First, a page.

A video of my January 31 Philadelphia reading with Kevin Killian and CA Conrad has been uploaded to my PennSound page. Here I am, flanked by my fellow readers, in the Rose Room at Snockey’s Oyster and Crab House. Behind us you can see the “sprite on a seahorse” mascot who watches over this magical place. How wonderful to finally get to read in Jason Mitchell‘s Frank O’Hara’s Last Lover reading series!
Tucked among my juvenilia is a poem titled “Leave Me Alone with This Dead Man.” It recounts an unfortunate bit of policing I was subjected to while I was sitting on the clean grave of Charles Baudelaire in the Cimetière Montparnasse. The gendarme disrupted my two-fold aim: to pay my respects to a poet I loved, and to place myself in a propitious setting in the hopes of receiving a bit of poetic genius “by osmosis.” A recent return to this, my favorite Parisian cemetery, along with my upcoming appearance in Jason Mitchell’s reading series, Frank O’Hara’s Last Lover, got me to thinking about the rituals and respects some of us practice around the accoutrements, objects, birthplaces, and death sites of the poets we love. The liturgies of poetry, one might call them: pilgrimages, offerings, silence, ceremonious readings in significant places, benedictions and genuflections. The material book, from codex to paperback, seems to encourage ritualistic behavior: the slow unrolling or turning of pages, a treasure of magical knowledge waiting to be released.
When Jason Mitchell arrived at the University of Maine to do graduate study he was already possessed of a reverential, though not obsequious, relationship to poetry. I learned quickly of his value for literary ephemera: limited edition chapbooks and broadsides. Before moving away, Jason helped Steve and I bring some order to our overflowing chapbook collection. Watching him hold little stapled nothings I had all but forgotten about as if they were precious gems I felt I’d grown callous, no longer able to see their true value amidst the glut. On the fortieth anniversary of Paul Blackburn’s death Jason organized a living-room reading of that neglected poet’s works. A small group sipped wine and read from the Collected. The poems sounded especially good that night. Jason continues to remind me of things I have forgotten, and he always does so by going back to the poems. In a recent letter he wrote: [Read more…]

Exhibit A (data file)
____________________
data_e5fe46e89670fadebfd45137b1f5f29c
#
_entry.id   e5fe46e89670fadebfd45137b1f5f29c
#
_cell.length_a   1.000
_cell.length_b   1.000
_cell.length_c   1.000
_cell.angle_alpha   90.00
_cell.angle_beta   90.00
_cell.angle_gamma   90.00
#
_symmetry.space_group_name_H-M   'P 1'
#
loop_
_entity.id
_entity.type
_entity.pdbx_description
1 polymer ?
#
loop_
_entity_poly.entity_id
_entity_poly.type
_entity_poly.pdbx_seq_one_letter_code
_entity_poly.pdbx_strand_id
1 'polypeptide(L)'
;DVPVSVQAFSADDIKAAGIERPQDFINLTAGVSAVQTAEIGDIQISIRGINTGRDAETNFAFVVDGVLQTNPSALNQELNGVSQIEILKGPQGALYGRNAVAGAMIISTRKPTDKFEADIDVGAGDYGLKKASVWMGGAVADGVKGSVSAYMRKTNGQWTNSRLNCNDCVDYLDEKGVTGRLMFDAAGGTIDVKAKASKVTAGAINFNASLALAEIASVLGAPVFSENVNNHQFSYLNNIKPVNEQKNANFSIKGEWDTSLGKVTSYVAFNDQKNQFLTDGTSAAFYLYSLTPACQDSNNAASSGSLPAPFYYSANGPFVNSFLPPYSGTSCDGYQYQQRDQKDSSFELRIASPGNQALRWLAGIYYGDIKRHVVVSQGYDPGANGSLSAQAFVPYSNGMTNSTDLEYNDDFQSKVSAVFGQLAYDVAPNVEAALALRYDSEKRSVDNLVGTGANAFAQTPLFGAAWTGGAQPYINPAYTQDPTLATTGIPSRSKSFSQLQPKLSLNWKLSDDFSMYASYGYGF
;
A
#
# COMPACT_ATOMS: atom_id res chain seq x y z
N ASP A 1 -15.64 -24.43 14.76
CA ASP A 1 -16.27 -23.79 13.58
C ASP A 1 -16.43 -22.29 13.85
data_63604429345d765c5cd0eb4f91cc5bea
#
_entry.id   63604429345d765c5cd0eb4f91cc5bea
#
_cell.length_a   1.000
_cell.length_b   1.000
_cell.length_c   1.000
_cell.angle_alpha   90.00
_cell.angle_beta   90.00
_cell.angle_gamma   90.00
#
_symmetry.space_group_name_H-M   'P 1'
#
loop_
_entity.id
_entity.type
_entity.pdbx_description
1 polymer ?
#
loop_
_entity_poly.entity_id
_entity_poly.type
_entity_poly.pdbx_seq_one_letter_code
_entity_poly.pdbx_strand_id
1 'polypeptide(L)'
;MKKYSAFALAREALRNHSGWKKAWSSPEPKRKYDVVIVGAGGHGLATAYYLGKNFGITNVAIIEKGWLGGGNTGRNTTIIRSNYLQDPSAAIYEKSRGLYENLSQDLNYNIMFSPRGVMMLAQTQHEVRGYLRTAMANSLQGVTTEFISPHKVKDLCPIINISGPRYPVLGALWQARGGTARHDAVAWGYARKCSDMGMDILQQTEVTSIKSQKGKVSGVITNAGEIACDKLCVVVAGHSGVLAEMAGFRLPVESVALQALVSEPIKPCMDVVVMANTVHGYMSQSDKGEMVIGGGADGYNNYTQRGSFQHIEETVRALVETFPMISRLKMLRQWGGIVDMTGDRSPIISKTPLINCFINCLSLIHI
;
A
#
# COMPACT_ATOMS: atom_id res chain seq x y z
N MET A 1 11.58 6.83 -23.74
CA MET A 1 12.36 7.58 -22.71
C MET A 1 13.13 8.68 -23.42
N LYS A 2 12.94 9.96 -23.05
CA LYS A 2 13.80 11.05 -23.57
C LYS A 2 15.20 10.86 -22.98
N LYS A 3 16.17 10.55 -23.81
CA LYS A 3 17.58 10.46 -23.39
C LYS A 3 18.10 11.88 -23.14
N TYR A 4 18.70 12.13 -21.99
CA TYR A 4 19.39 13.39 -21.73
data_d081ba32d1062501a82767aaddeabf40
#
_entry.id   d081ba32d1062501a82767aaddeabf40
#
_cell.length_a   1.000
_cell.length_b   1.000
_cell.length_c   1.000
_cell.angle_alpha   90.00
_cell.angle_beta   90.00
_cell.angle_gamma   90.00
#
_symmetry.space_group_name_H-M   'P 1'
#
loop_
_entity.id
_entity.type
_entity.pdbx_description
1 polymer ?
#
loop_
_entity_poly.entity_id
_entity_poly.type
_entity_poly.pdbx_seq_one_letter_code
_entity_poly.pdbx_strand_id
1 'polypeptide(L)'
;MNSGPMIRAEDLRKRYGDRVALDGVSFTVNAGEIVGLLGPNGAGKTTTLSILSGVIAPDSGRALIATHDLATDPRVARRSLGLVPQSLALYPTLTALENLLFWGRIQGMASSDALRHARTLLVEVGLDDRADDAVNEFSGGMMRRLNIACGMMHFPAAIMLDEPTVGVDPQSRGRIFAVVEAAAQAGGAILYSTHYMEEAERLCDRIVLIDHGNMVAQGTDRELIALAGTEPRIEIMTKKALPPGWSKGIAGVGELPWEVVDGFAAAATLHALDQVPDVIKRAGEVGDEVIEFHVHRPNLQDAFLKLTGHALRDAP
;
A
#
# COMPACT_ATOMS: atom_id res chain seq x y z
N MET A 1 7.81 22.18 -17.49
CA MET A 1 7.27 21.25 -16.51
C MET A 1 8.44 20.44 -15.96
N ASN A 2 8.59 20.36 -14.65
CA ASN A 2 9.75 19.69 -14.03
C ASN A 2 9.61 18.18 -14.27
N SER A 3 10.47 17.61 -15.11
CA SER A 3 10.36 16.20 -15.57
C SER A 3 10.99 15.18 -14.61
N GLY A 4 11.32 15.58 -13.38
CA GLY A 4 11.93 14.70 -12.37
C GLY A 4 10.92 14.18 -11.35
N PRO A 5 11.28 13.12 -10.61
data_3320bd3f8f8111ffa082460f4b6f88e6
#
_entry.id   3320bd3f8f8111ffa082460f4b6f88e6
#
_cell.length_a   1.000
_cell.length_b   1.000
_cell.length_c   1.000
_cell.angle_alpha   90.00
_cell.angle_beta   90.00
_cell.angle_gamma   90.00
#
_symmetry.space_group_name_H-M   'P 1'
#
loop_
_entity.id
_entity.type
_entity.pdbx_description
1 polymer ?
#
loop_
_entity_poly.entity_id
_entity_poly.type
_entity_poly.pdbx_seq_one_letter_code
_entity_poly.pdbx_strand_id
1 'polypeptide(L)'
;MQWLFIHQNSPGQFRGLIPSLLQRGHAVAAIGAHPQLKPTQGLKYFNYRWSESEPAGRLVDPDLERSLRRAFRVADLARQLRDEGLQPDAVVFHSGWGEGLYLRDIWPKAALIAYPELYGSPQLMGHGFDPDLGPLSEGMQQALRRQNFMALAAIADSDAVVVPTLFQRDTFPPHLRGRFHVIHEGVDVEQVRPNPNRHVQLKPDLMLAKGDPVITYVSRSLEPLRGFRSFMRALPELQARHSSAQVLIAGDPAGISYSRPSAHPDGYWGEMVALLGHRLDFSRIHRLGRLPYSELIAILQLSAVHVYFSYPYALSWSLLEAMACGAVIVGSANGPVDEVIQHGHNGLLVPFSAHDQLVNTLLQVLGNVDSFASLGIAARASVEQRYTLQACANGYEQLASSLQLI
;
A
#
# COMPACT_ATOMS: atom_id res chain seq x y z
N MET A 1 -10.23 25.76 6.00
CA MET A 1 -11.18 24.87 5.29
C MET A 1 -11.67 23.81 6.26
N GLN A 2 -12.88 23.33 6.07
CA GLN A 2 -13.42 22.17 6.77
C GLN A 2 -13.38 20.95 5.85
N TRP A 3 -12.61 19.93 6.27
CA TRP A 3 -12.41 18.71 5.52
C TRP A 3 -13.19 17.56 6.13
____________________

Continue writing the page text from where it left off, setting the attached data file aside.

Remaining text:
George Oppen sent me to Thomas Hardy. It was these lines, from “Of Being Numerous”:
. . . But who escapes
Among these riders
Of the subway,
By now as I know
Failure and the guilt
As in Hardy’s poem of Christmas . . .
“As in Hardy’s poem of Christmas.” Oppen’s casual reference punctuates a none-too-casual confession: We all know, the “they” and the “I,” both “failure” and the guilt of it. Crushing. I heard and read these lines many times before I sought out Hardy’s “poem of Christmas.” But the thing is, Hardy wrote many poems of Christmas, all little masterpieces of failure and its guilt. Hardy’s failure lies in his inability to have faith without doubt. His Spinner of the Years—as he calls that nameless, indifferent force that determines all in “The Convergence of the Twain”—is indeed sinister. Yet Hardy is no nihilist. Otherwise, there’s no accounting for the enormous work he put into telling stories of the impoverished and ill-fated. If, as Tess says, “all is vanity,” then why bother caring about another’s misery?
The Hardy Christmas poem Oppen refers to is, of course, “The Oxen.” Here’s Oppen’s retelling of it [Read more…]
Browsing bookstalls at the Miami International Book Fair I blow the dust off a tempting copy of a Spinoza Dictionary. Too expensive. I turn to the bookseller, a wizened man with white hair jutting from the sides of his head. “You run a local shop?” “Yes.” I feel so grateful to see old books among the many stalls selling shiny new “bestseller-style” hardbacks. I exchange a few niceties with the bookseller, who is a bit standoffish until he notices the name tag hanging around my neck. “Oh, you’re an author,” he says, suddenly attentive. “Yes, I suppose I am.” As I move on to the next stall, he stops me. “Wait, just wait a minute,” he says, “I want to write down your name. Just in case.”